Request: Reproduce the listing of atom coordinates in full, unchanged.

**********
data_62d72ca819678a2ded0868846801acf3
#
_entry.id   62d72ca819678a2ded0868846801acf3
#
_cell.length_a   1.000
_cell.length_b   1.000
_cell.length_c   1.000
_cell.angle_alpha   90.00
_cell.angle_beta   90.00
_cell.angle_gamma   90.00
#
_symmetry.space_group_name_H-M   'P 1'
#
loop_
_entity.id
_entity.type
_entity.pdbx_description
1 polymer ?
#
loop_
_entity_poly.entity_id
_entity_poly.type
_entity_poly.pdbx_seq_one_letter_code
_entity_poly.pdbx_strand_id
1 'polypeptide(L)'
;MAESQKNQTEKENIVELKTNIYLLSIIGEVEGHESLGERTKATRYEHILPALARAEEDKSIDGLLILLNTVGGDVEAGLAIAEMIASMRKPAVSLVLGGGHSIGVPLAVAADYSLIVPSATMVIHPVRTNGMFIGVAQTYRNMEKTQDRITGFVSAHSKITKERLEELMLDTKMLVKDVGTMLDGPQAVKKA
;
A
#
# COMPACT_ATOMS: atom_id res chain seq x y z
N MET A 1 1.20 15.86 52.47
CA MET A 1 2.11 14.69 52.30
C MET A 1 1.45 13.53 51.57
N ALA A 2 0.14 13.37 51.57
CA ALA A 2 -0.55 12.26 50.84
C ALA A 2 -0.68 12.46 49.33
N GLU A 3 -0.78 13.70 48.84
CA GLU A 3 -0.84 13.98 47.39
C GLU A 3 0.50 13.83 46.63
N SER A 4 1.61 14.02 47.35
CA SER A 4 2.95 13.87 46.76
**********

data_62d72ca819678a2ded0868846801acf3
#
_entry.id   62d72ca819678a2ded0868846801acf3
#
_cell.length_a   1.000
_cell.length_b   1.000
_cell.length_c   1.000
_cell.angle_alpha   90.00
_cell.angle_beta   90.00
_cell.angle_gamma   90.00
#
_symmetry.space_group_name_H-M   'P 1'
#
loop_
_entity.id
_entity.type
_entity.pdbx_description
1 polymer ?
#
loop_
_entity_poly.entity_id
_entity_poly.type
_entity_poly.pdbx_seq_one_letter_code
_entity_poly.pdbx_strand_id
1 'polypeptide(L)'
;MAESQKNQTEKENIVELKTNIYLLSIIGEVEGHESLGERTKATRYEHILPALARAEEDKSIDGLLILLNTVGGDVEAGLAIAEMIASMRKPAVSLVLGGGHSIGVPLAVAADYSLIVPSATMVIHPVRTNGMFIGVAQTYRNMEKTQDRITGFVSAHSKITKERLEELMLDTKMLVKDVGTMLDGPQAVKKA
;
A
#
# COMPACT_ATOMS: atom_id res chain seq x y z
N MET A 1 1.20 15.86 52.47
CA MET A 1 2.11 14.69 52.30
C MET A 1 1.45 13.53 51.57
N ALA A 2 0.14 13.37 51.57
CA ALA A 2 -0.55 12.26 50.84
C ALA A 2 -0.68 12.46 49.33
N GLU A 3 -0.78 13.70 48.84
CA GLU A 3 -0.84 13.98 47.39
C GLU A 3 0.50 13.83 46.63
N SER A 4 1.61 14.02 47.35
CA SER A 4 2.95 13.87 46.76